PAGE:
Pesticides and Wildlife

The use of pesticides can negatively impact the U.S. Fish and Wildlife Service's (Service) trust resources, including fisheries resources, threatened and endangered species, migratory birds and their habitats. Pesticides include products, such as insect repellants, weed killers, disinfectants and swimming pool chemicals, which are designed to prevent, destroy, repel or reduce pests such as insects, mice and other animals, weeds, fungi, bacteria and viruses. Pesticides are used in nearly every home, business, farm, school, hospital and park in the United States and are found almost everywhere in our environment.

Pesticide Facts:

  • In recent studies of major rivers and streams, one or more pesticides were detected more than 90% of the time in water, in more than 80% of fish sampled, and in 33% of major aquifers (Gilliom, Robert).
  • Pesticides are one of the 15 leading causes of impairment for streams included on States' Clean Water Act section 303(d) lists of impaired waters.
  • Pesticides have also been identified as a potential cause of amphibian declines and deformities.
  • Pesticides are one of the potential causes pollinator species' declines and declines of other beneficial insects.

By their very nature, most pesticides pose some risk of harm to humans, animals or the environment because they are designed to kill or adversely affect living organisms. Significant fish and bird kills have resulted from the legal application of pesticides, with millions of fish and birds estimated to die from pesticide exposure each year (Williams, Ted) (Pimental et al 1992). However, at the same time, pesticides are useful to society because they are used to control or kill potential disease-causing organisms and insects, weeds and other pests.

The Federal Insecticide, Fungicide, and Rodenticide Act requires that the Environmental Protection Agency (EPA) evaluate pesticides before they can be sold and used in the United States. The EPA's Office of Pesticide Programs is responsible for ensuring that a pesticide will not pose unreasonable adverse effects to human health and the environment. In addition, the EPA must ensure that use of pesticides it registers will not result in harm to species listed as endangered or threatened under the federal Endangered Species Act of 1973, as amended. To prevent and minimize the impacts of pesticides on fish, wildlife, and plants, the Service provides technical assistance and consults with the EPA during the registration and reregistration of pesticides. If pesticide use in a certain geographic area may affect a listed species, EPA may place limitations on its use. In 1988, the EPA's Endangered Species Protection Program (ESPP) website. In 2008, EPA initiated its Pesticide Registration Review Program, through which it plans to re-evaluate effects of all pesticides to listed species.  Because this program is just underway, no county bulletins are currently available for listed species, but are expected to be developed shortly.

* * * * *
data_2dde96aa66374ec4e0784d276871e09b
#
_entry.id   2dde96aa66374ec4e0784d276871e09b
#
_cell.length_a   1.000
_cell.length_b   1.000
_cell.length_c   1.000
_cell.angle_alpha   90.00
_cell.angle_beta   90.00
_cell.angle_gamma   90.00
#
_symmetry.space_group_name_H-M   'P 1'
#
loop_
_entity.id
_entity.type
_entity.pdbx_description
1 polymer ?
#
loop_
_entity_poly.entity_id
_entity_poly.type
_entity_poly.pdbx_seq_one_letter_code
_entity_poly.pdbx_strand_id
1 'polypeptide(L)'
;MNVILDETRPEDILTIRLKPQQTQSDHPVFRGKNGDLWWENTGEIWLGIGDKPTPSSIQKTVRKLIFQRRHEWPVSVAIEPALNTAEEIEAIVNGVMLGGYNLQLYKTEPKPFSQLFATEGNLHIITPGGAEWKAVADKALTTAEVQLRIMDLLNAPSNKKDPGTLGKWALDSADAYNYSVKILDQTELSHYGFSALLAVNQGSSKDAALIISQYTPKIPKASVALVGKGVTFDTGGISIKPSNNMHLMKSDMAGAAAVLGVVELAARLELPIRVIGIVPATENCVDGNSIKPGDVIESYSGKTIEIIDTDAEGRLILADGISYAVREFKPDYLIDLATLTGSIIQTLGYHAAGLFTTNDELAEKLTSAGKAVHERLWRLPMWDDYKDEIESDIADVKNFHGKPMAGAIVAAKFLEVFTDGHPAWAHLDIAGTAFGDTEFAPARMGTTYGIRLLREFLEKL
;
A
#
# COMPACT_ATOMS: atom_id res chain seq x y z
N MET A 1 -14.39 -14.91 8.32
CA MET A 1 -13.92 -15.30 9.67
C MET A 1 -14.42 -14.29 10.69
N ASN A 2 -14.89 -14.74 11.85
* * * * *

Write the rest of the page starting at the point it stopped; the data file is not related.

Literature cited:

Williams, Ted. 1993. Hard News on "Soft" Pesticides. AUDUBON. March-Apri

Pimental P., H. Acquay, M. Biltonen, P. Rice, M. Silva, J. Nelson, V. Lipner, S. Giordano, A. Horowitz, and M. D’Amore. 1992. Environmental and economic costs of pesticide use. BioScience 42:750-759.l

Gilliom R.J., J.E. Barbash, C.G. Crawford, P.A. Hamilton, J.D. Martin, N. Nakagaki, L.H. Nowell, J.C. Scott, P.E. Stackelberg, G.P. Thelin, and D.M. Wolock. 2006. Pesticides in the Nation’s Streams and Ground Water, 1992-2001. U.S. Geological Survey, reston, VA. Circular 1291.

Last updated: February 13, 2013